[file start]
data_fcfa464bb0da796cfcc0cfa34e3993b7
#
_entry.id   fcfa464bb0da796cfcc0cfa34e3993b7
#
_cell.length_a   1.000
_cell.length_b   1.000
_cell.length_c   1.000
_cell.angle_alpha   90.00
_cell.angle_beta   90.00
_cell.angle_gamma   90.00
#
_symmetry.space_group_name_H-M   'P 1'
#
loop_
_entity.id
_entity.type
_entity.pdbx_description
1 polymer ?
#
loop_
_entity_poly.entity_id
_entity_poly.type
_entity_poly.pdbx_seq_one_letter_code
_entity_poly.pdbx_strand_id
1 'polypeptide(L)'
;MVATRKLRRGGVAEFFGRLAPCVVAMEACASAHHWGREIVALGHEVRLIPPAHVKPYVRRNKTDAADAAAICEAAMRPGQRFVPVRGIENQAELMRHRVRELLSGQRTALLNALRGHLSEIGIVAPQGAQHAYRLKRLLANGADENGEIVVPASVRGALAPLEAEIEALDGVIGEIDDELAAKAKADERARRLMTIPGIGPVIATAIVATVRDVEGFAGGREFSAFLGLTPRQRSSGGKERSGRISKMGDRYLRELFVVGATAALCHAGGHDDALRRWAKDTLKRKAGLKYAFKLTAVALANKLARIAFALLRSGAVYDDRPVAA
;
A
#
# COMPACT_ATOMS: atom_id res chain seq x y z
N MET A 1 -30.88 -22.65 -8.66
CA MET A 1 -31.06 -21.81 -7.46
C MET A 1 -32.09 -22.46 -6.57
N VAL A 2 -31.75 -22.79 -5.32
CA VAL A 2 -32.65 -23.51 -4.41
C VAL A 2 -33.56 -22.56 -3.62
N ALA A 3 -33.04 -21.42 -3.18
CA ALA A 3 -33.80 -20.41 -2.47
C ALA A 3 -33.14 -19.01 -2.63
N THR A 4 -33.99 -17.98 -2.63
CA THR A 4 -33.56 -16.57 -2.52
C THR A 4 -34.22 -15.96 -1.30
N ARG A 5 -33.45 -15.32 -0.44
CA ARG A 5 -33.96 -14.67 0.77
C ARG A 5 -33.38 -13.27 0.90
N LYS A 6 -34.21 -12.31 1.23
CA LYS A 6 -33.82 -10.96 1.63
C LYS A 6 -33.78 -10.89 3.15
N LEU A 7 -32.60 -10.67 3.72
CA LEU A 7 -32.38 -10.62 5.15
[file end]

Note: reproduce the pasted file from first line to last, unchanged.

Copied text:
data_fcfa464bb0da796cfcc0cfa34e3993b7
#
_entry.id   fcfa464bb0da796cfcc0cfa34e3993b7
#
_cell.length_a   1.000
_cell.length_b   1.000
_cell.length_c   1.000
_cell.angle_alpha   90.00
_cell.angle_beta   90.00
_cell.angle_gamma   90.00
#
_symmetry.space_group_name_H-M   'P 1'
#
loop_
_entity.id
_entity.type
_entity.pdbx_description
1 polymer ?
#
loop_
_entity_poly.entity_id
_entity_poly.type
_entity_poly.pdbx_seq_one_letter_code
_entity_poly.pdbx_strand_id
1 'polypeptide(L)'
;MVATRKLRRGGVAEFFGRLAPCVVAMEACASAHHWGREIVALGHEVRLIPPAHVKPYVRRNKTDAADAAAICEAAMRPGQRFVPVRGIENQAELMRHRVRELLSGQRTALLNALRGHLSEIGIVAPQGAQHAYRLKRLLANGADENGEIVVPASVRGALAPLEAEIEALDGVIGEIDDELAAKAKADERARRLMTIPGIGPVIATAIVATVRDVEGFAGGREFSAFLGLTPRQRSSGGKERSGRISKMGDRYLRELFVVGATAALCHAGGHDDALRRWAKDTLKRKAGLKYAFKLTAVALANKLARIAFALLRSGAVYDDRPVAA
;
A
#
# COMPACT_ATOMS: atom_id res chain seq x y z
N MET A 1 -30.88 -22.65 -8.66
CA MET A 1 -31.06 -21.81 -7.46
C MET A 1 -32.09 -22.46 -6.57
N VAL A 2 -31.75 -22.79 -5.32
CA VAL A 2 -32.65 -23.51 -4.41
C VAL A 2 -33.56 -22.56 -3.62
N ALA A 3 -33.04 -21.42 -3.18
CA ALA A 3 -33.80 -20.41 -2.47
C ALA A 3 -33.14 -19.01 -2.63
N THR A 4 -33.99 -17.98 -2.63
CA THR A 4 -33.56 -16.57 -2.52
C THR A 4 -34.22 -15.96 -1.30
N ARG A 5 -33.45 -15.32 -0.44
CA ARG A 5 -33.96 -14.67 0.77
C ARG A 5 -33.38 -13.27 0.90
N LYS A 6 -34.21 -12.31 1.23
CA LYS A 6 -33.82 -10.96 1.63
C LYS A 6 -33.78 -10.89 3.15
N LEU A 7 -32.60 -10.67 3.72
CA LEU A 7 -32.38 -10.62 5.15